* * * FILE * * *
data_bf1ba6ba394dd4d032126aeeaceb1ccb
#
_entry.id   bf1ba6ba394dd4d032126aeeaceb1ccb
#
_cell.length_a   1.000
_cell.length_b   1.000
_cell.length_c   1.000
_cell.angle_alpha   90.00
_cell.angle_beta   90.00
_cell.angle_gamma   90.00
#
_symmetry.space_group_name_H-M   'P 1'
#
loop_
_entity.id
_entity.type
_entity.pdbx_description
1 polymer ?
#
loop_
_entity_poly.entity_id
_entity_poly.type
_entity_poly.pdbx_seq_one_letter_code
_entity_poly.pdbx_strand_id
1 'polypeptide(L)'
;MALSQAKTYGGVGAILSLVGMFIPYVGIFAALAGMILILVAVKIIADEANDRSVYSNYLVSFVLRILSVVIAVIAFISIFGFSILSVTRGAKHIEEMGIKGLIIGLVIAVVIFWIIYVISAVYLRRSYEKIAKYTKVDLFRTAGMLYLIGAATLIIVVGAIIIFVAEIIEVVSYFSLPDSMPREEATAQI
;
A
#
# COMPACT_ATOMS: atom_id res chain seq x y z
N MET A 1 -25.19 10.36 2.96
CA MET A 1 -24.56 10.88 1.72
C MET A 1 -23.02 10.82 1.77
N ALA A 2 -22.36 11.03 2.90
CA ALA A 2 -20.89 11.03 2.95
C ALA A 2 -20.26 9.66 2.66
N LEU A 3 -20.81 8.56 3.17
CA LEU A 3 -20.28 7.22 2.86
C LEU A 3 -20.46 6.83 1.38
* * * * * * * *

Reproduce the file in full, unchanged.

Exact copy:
data_bf1ba6ba394dd4d032126aeeaceb1ccb
#
_entry.id   bf1ba6ba394dd4d032126aeeaceb1ccb
#
_cell.length_a   1.000
_cell.length_b   1.000
_cell.length_c   1.000
_cell.angle_alpha   90.00
_cell.angle_beta   90.00
_cell.angle_gamma   90.00
#
_symmetry.space_group_name_H-M   'P 1'
#
loop_
_entity.id
_entity.type
_entity.pdbx_description
1 polymer ?
#
loop_
_entity_poly.entity_id
_entity_poly.type
_entity_poly.pdbx_seq_one_letter_code
_entity_poly.pdbx_strand_id
1 'polypeptide(L)'
;MALSQAKTYGGVGAILSLVGMFIPYVGIFAALAGMILILVAVKIIADEANDRSVYSNYLVSFVLRILSVVIAVIAFISIFGFSILSVTRGAKHIEEMGIKGLIIGLVIAVVIFWIIYVISAVYLRRSYEKIAKYTKVDLFRTAGMLYLIGAATLIIVVGAIIIFVAEIIEVVSYFSLPDSMPREEATAQI
;
A
#
# COMPACT_ATOMS: atom_id res chain seq x y z
N MET A 1 -25.19 10.36 2.96
CA MET A 1 -24.56 10.88 1.72
C MET A 1 -23.02 10.82 1.77
N ALA A 2 -22.36 11.03 2.90
CA ALA A 2 -20.89 11.03 2.95
C ALA A 2 -20.26 9.66 2.66
N LEU A 3 -20.81 8.56 3.17
CA LEU A 3 -20.28 7.22 2.86
C LEU A 3 -20.46 6.83 1.38